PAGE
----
"But I think those women believe that the journey has just begun because the ceiling is very high and they're not going to stop at the prospect of driving a Jeep in Saudi Arabia. They have demands that need to be honored," she added.
    One of the most high-profile activists arrested in recent months, Loujain Al-Hathloul, was previously detained for 73 days in 2014 after trying to drive from the United Arab Emirates to Saudi Arabia. Another detained activist, Aziza al-Yousef, 70, is one of the country's earliest activists for the right to drive and signed a petition in recent years calling for an end to guardianship laws.
     This Nov. 30, 2014 image made from video released by Loujain al-Hathloul, shows her driving towards the United Arab Emirates - Saudi Arabia border before her arrest on Dec. 1, 2014, in Saudi Arabia.
    Eman al-Nafjan, a third detainee, is a well-known blogger who drove in Riyadh in 2013 as part of a protest that attracted international attention.
    "Those arrested -- Loujain, Aziza, Eman, and the others -- all agree with social changes underway in the Kingdom," read a report by the Washington, DC-based Project on Middle East Democracy.
    "But they have not been content with them, believing that Saudi women still face structural discrimination and other disadvantages under present laws."
    Shortly after Saudi Arabia announced that the driving ban would be lifted, the government told activists currently detained to stop speaking to the media, activists and analysts familiar with the case said.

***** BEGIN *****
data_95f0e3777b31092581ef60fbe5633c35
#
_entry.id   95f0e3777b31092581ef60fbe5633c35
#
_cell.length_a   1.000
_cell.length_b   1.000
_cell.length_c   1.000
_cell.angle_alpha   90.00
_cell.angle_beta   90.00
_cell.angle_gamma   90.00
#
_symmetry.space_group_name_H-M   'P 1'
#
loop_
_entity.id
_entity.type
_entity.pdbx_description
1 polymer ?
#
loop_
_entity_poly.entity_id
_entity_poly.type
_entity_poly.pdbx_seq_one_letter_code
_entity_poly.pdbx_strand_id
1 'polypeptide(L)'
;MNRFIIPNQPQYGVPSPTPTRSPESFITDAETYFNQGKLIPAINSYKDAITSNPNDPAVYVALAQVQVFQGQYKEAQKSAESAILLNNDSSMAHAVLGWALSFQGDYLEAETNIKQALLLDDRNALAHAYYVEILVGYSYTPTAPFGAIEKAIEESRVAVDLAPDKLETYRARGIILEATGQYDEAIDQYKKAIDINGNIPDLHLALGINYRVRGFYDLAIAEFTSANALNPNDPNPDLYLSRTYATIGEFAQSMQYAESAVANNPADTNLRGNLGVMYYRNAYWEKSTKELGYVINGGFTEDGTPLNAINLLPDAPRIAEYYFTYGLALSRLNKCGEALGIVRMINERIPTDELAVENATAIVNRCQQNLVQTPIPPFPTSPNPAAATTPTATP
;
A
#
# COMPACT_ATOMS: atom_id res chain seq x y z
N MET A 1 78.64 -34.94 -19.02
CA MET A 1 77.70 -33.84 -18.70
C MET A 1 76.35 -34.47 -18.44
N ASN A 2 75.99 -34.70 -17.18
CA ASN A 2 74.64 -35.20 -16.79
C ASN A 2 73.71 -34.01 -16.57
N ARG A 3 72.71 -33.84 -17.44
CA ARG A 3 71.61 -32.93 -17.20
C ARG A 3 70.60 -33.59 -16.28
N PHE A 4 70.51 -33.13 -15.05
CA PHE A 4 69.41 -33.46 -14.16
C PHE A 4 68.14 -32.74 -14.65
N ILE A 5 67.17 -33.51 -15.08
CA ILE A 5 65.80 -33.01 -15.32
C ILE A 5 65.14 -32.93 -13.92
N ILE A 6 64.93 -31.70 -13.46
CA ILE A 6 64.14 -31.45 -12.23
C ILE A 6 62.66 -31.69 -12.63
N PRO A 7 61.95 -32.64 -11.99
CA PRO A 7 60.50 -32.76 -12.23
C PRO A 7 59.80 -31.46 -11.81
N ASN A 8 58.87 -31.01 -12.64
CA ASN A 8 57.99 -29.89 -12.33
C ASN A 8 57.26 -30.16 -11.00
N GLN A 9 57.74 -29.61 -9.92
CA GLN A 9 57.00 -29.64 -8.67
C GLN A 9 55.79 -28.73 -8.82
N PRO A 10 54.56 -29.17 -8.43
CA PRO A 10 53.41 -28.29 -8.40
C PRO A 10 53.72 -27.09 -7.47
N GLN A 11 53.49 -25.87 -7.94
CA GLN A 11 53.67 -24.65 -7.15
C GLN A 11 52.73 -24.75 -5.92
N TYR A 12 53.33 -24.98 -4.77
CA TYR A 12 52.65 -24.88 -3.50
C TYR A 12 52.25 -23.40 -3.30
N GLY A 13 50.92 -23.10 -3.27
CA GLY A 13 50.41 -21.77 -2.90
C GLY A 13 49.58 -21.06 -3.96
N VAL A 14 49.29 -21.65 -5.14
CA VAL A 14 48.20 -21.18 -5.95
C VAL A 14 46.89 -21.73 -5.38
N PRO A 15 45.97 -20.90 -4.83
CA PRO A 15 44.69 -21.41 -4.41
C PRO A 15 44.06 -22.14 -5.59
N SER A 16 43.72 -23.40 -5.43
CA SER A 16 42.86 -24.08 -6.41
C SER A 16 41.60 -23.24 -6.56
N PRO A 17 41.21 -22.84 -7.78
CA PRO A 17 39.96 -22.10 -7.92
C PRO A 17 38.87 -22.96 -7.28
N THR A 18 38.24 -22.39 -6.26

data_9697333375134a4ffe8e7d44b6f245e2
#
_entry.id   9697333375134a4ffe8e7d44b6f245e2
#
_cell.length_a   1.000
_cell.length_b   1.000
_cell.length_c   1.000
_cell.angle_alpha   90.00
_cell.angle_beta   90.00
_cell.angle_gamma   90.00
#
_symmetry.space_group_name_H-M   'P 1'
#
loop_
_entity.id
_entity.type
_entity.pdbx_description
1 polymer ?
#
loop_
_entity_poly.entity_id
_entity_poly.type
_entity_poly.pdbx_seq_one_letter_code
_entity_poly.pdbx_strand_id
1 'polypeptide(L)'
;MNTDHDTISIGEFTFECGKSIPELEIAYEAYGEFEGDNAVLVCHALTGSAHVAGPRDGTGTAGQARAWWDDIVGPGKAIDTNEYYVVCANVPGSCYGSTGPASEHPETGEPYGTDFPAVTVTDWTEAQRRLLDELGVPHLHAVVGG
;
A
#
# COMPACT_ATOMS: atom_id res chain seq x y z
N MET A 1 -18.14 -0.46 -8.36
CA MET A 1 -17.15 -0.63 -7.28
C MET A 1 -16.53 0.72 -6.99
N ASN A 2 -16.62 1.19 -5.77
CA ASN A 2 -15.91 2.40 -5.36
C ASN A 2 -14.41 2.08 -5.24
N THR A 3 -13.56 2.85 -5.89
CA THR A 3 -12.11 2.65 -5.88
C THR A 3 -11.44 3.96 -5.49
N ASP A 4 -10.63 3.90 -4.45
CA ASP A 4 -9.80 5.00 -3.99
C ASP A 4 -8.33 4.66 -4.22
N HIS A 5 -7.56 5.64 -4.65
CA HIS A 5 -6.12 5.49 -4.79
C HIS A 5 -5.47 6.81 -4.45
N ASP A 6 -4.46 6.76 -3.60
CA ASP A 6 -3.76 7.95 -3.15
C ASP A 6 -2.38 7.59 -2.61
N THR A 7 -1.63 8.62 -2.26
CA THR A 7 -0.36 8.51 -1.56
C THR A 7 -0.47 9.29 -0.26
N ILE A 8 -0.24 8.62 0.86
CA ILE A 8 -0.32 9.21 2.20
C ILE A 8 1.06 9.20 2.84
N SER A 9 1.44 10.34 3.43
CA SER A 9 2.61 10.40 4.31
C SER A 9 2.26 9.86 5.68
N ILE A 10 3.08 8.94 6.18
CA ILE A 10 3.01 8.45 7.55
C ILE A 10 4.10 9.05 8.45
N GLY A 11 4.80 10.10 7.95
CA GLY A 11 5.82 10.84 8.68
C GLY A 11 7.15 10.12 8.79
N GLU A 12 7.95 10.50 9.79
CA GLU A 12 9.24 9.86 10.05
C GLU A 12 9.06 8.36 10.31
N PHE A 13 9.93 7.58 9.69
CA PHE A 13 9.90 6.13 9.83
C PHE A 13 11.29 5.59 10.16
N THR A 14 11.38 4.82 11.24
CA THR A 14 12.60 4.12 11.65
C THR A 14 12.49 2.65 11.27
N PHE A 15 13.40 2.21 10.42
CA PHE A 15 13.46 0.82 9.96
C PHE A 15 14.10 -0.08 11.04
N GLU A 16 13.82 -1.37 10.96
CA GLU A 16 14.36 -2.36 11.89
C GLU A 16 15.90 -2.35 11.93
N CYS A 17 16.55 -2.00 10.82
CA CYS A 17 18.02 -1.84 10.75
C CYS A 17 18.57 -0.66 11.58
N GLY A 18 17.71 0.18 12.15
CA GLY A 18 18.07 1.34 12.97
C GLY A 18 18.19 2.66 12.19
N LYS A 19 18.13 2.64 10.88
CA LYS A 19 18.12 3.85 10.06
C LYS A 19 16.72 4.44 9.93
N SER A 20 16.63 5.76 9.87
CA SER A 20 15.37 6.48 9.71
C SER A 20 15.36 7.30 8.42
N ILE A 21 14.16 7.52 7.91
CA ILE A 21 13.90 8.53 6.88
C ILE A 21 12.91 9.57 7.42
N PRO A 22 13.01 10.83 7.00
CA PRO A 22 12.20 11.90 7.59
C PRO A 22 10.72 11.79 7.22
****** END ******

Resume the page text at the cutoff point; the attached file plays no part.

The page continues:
"Those who were targeted (in the arrests) were banned from any kind of public activity after warnings that authorities gave to them. Some of them closed their social media accounts. So why is this happening now?" well-known Saudi activist and Harvard University fellow Hala Aldosari wrote in a tweet.

    Imminent lifting of the driving ban

    The timing of the arrests, Mohammed bin Salman's defenders and detractors argue, is key.
    When women are finally allowed to drive on June 24, the Crown Prince wants to reiterate that the change was directed only by Saudi authorities, analysts say.
    Activists, who are regularly accused by Saudi Arabia's conservatives of being Western-backed, would be pushed out of the frame.
    "(The activists) can't be seen as taking credit for the right to drive. Firstly, it would be taking credit away from the Crown Prince and also would give the impression that activism pays off," said Kristian Ulrichsen, Rice University Baker Institute fellow for the Middle East.
    "The Crown Prince doesn't want to give that impression, that people can agitate for change and get results."
    The crackdown, one Saudi analyst argues, pays "lip service" to the kingdom's conservatives, and helps the young prince achieve a "balancing act" in a domestic minefield of Islamists, business tycoons, modernizers and a swelling youth population.
    "If there are activists on the women's section, there will be activists on the Islamists section and then they'll say 'why are you arresting clerics when these girls are doing X, Y, Z? Is it just because the Americans like them and they're being celebrated in the West?'" said Ali Shihabi, founder of the Washington, DC-based Arabia Foundation.
    "That's the sort of balancing act that the government has to claim."